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What is the Formose Reaction?

The formose reaction (also known as Butlerov reaction) was first discovered by the Russian chemist Alexander Butlerov in 1861 (1). Butlerov boiled a mixture of formaldehyde, a 1-carbon sugar, and lime solution (Ca(OH)2) and noticed the mixture turned yellow with a brown tint and noticed the smell of burnt sugar. The products were separated from the mixture and tasted sweet. Unbeknownst to Butlerov, the products did indeed contain sugars, and not just one or two, but a large variety!


How did these sugars form?

The mechanisms of the formose reaction revolve around the formation of an enol, which consists of an alkene with a hydroxyl (OH) group attached. A ketone or aldehyde can undergo a two-way conversion (interconversion) into their corresponding enol in a process called keto-enol tautomerism (Figure 1). In basic conditions, the proton (H+) attached to the α-carbon* can be easily removed by the OH–. The resulting negative charge is transferred to the oxygen which removes a proton from the environment, forming an enol.


*α-carbon (n): the carbon next to the carbonyl (C=O) group.

Figure 1. Keto-enol tautomerism of glycolaldehyde

A pair of electrons from the double bond of the enol can attack the carbonyl of another aldehyde or ketone, linking the two molecules. This condensation is called an aldol addition (Figure 2) and is the mechanism by which short-chained carbohydrates become longer. In the formose reaction, aldol addition tends to occur with formaldehyde due to its excess, although addition with other sugars is also possible.

Figure 2. Aldol addition between glycolaldehyde and formaldehyde

You might also be wondering, once the enol is formed, can the carbonyl bond reform on a different pair of C-O? And indeed it can. The interconversion between an aldehyde sugar (aldose) and ketone sugar (ketose) is technically called the Lobry de Bruyn-van Ekenstein transformation. Having said that, I don't think you would be off the mark to call it keto-enol tautomerism either.


Once the sugars reach above 3 carbons, some of them undergo retroaldol fragmentation (Figure 3) into smaller sugars formed earlier in the reaction. In basic conditions, one of the OH groups can be deprotonated, giving the oxygen a negative charge. A series of electron transfers break the bond between the carbon connected to the oxygen and an α-carbon. The final step is the protonation of the α-carbon to remove the negative charge.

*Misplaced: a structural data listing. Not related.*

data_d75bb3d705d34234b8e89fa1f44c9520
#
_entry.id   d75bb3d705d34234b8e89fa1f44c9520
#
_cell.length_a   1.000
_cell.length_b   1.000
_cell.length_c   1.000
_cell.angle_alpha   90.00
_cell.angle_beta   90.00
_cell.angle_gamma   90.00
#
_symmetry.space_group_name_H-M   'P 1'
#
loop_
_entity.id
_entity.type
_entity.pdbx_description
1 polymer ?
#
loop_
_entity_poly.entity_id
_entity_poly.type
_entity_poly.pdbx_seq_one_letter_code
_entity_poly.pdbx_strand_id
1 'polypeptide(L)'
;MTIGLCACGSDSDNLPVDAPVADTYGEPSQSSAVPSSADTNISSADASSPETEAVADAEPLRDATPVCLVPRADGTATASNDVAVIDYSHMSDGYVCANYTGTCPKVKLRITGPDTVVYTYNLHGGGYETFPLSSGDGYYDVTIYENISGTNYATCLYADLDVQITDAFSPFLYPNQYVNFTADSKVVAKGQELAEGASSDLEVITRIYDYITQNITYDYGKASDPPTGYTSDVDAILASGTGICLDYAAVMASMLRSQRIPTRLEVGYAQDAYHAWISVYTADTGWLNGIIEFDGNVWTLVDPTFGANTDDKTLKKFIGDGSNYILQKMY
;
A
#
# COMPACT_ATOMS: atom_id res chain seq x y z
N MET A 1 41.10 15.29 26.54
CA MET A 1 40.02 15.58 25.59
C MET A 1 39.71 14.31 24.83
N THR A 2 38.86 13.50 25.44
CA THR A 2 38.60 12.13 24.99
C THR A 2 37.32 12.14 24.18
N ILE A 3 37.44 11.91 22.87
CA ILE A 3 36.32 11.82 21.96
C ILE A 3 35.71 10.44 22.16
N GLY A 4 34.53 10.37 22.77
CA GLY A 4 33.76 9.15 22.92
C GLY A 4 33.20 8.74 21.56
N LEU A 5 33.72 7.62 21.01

Figure 3. Retroaldol fragmentation of erythrose into 2 glycolaldehyde molecules

The focus on ribose

Historically, prebiotic chemists have focused on the formose reaction for its ability to make ribose. Ribose is the sugar component found in RNA which, according to the RNA World hypothesis, was the first genetic molecule to evolve on the early Earth. This hypothesis was the result of a few key observations. RNA can both store and transfer genetic information, like DNA, and catalyse reactions, like enzymes. On top of that, ribonucleotides (the monomers that make up RNA) are integrated throughout the metabolic network, most notably in adenosine triphosphate (ATP), which is often referred to as the energy currency of the cell.


However, if nothing else, more than 50 years of research has shown that making ribonucleotides is far from trivial, which is especially true under the constraints of early Earth geochemistry. While there are many facets to this obstacle, this post will focus on the parts relevant to the formose reaction.


As mentioned earlier, the formose reaction doesn't contain just ribose, but a plethora of sugars. The yield of ribose when isolated is abysmally tiny (<1%) and ribose is not particularly stable. Once all the formaldehyde is consumed, the formose reaction turns yellow due to caramelisation and the sugars reacts with one another forming tar. In addition, the reaction between ribose and the nucleobases (A, T, G, C, and U) is not thermodynamically favourable in water.


A different perspective

Let's take another look at the formose reaction. As the reaction progresses, short-chained sugars lengthen via aldol additions with formaldehyde. Sugars with four or more carbons split into multiple short-chained sugars, starting even more cycles (Figure 4). As the population of formose sugars increases, so does the rate of the reaction. This phenomenon is known as autocatalysis.

Figure 4. Mechanism of autocatalysis in the formose reaction proposed by Breslow (2)

Autocatalysis is ubiquitous in biology. A parent cell splitting into two daughter cells or chemical signals that trigger pathways leading to their own productions are both examples of autocatalysis. Under the right conditions, autocatalytic reactions can exhibit exciting behaviours such as oscillating concentrations and chemical waves, the most well-known example of which is the Belousov-Zhabotinsky reaction.


Conclusion

Due to its ability to form interesting products and its autocatalytic behaviour, the formose reaction is regarded as one of the pillars of prebiotic chemistry. To this day, scientists are still unravelling the complexity of the formose reaction. Many seek to improve the yield and selectivity of ribose using minerals, while others search for the necessary conditions to observe life-like behaviours. As the field of astrobiology grows and the necessary technology develops, it is exciting to think about the findings yet to be made about this deceptively simple reaction.


References

(1) A. Butlerow, C. R. Acad. Sci., 1861, 53, 145–147.

(2) R. Breslow, Tetrahedron Lett., 1959, 1, 22–26.

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